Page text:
Random thoughts from an unusual company

Adventures in iPhone development, Part 2

Tim Davis  13 October 2008 18:02:36
Only a short-ish posting this time, as I haven't done much on this project in the last week or so, being heavily involved in a major customer engagement.

We have decided to put the app out via the App Store. I think it'll be nice and easy. The next step in this process is going to be to shell out the $99 and get registered. It'll be fun sorting out the certificates, etc.

As far as the actual application itself goes, so far I have a very simple view listing some dummy sessions. These are stored in a SQLite database on the iPhone (or rather in the project folder on my Mac since I'm working in the simulator). The layout of the screens isn't perfect, as I haven't quite figured out the API yet, ie how to get the cells to behave exactly how I want.

Here is a screen-shot of the main view:

Image:Adventures in iPhone development, Part 2

...and here is a screenshot of the details view (shrunk down a bit):

Image:Adventures in iPhone development, Part 2

So, how is this put together?

An iPhone app is built around the concept of 'views'. Pretty much anything you are looking at is a view, whether it is a scrolling list, or an editable form, or a details screen. There is a 'window' object, which is the container for the app as a whole, and you don't do much with it. You basically swap various views in and out as you do different things within your app. In this app I have two views. One is the main list, and the other is the details screen. This is actually very similar to the 'screens' model that the BlackBerry uses, which is nice.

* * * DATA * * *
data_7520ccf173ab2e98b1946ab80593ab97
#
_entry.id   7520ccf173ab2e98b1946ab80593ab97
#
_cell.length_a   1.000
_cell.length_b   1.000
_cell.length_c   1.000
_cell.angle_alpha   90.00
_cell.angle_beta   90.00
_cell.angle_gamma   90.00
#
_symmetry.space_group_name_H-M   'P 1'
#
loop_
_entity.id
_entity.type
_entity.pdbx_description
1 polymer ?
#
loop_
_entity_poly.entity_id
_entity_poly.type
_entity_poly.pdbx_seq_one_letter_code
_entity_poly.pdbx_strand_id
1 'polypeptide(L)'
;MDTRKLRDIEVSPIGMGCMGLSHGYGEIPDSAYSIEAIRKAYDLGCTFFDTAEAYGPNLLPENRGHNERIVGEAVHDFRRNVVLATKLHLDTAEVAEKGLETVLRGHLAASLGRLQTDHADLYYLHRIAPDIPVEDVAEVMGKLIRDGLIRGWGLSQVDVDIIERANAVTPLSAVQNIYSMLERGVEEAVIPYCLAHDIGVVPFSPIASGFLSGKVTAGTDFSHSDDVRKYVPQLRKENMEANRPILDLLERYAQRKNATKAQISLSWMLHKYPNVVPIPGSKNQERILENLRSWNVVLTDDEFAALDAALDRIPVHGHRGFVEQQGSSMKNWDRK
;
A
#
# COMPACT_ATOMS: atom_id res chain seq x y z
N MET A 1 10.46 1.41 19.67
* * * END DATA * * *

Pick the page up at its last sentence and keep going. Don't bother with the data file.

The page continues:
Within a view, you can have various objects, such as a navigation bar at the top, and a toolbar at the bottom, etc. If you are showing data, you can use a tableview. This has sections, within which you have rows, and within which you have cells. The list of sessions in the main view is a tableview with one section and a bunch of rows. The details screen has a tableview with three sections, each with a few rows. There are loads of other types of views, such as textviews, imageviews, webviews, etc.

It is quite fun playing with the Interface Builder, as this has a nice inspector where you can change the style of your views and other objects. I'm still getting the hang of how to manage the connections for owners, outlets and such-like. They're drag and drop, so I'm sure it'll be easy enough once I grok it.

The interesting stuff is going to be building the link to our Domino server for bringing down the data updates and creating calendar appointments. I already have a type-ahead search working, so I am drawing closer and closer to feature parity with the original BlackBerry app :-)

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